During a high profile Mafia testimony case in California's Riverside County, a hired killer checks-in a hotel room near the courthouse while his next door depressed neighbor wants to commit suicide due to marital problems.
When Hildy Johnson, the top reporter of a Chicago newspaper announces that he is quitting to get married, his editor, Walter Burns desperately tries to change his mind. When denial, cursing, and luring don't work, Walter resorts to tricks. It's the day before a supposed communist is to be hanged, and all Chicago waits with baited breath. Meanwhile, each of the papers has a man on the story trying to get a scoop or angle for themselves. With a train to catch at midnight to join his fiancé, Hildy is at first not interested, but events and his own habits work against him as the day unfolds, and he can't help but get roped in, especially when the man to be executed escapes and then almost literally falls into his lap. Written by
Billy Wilder felt that Chicago was the most exciting newspaper town in the country and as a result, this incarnation of "The Front Page" was the first to mention the city by name and use actual Chicago newspapers. See more »
The girls at the mayor's favorite cat house know him as The Green Hornet, after the radio superhero. The Green Hornet did not air until 1936, and The Front Page is set in the year 1929. See more »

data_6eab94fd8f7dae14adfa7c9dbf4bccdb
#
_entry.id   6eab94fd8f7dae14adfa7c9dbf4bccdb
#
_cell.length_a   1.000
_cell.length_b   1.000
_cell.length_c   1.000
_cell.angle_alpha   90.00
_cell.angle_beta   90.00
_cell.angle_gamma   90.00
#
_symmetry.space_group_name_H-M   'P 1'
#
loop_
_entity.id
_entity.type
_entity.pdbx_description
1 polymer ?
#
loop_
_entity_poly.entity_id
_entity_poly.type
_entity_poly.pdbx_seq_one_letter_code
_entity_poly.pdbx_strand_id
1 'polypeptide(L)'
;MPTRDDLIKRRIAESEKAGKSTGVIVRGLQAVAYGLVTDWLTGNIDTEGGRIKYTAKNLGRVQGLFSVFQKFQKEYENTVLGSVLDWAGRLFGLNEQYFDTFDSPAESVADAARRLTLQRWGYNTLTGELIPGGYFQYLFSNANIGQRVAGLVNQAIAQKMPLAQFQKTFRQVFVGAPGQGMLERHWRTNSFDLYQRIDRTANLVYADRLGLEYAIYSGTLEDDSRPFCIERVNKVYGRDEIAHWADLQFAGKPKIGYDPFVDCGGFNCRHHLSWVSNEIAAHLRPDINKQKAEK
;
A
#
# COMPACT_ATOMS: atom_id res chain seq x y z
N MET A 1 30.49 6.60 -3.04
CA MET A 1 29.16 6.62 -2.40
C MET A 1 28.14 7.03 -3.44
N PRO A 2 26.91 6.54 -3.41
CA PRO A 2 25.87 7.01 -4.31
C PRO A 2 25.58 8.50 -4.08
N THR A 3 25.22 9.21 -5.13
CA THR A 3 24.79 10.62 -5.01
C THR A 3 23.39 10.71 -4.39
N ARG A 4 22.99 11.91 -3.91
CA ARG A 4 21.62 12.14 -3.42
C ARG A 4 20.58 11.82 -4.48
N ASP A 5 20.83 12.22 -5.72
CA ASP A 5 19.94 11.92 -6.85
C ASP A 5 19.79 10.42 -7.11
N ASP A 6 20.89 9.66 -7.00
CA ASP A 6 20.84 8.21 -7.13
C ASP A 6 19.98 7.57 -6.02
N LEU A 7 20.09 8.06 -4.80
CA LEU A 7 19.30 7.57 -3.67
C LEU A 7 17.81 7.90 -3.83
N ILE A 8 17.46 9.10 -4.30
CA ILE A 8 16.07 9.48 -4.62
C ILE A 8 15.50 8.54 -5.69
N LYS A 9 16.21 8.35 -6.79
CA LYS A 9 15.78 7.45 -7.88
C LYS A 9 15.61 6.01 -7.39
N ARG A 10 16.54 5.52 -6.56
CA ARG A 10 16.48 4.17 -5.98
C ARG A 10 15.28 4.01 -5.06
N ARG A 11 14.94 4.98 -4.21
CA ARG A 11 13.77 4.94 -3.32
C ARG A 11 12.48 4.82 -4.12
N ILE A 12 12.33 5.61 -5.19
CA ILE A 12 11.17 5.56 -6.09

[after unsuccessfully posing as probation officer Otto Fishbein]
Tell Hildy I wish him all the luck in the world, and I mean it, or my name isn't Otto Fishbein.
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The Front Page is one of my favourite Billy Wilder films, and by definition, this would mean also one of my favourite comedies of all time. I definitely agree with the view held by some that this magnificent work deserves much wider recognition than it has received. And here's the news: I HAVE seen His Girl Friday, and I STILL consider Wilder's take to be superior, even if the master himself dismissed it as a botch. Sorry to disagree, Mr. Wilder, but I believe that in few films you got a chance as good as this one to demonstrate your spectacular sense of rhythm and comic timing, and get performances as astounding from everyone involved; the Lemmon-Matthau unbeatable duo works like a perfectly greased machine at full blast and I definitely prefer their vicious bickering to the flirty, romantically-intentioned banter of Grant and Russell; and all the rest of the cast I think is perfect too, for example Sarandon, who with just one look can convey her frustration and her resigned acceptance at her husband-to-be's inability to change... I'm sorry, but I just can't find the slightest defect. To me, this is a perfect ten.
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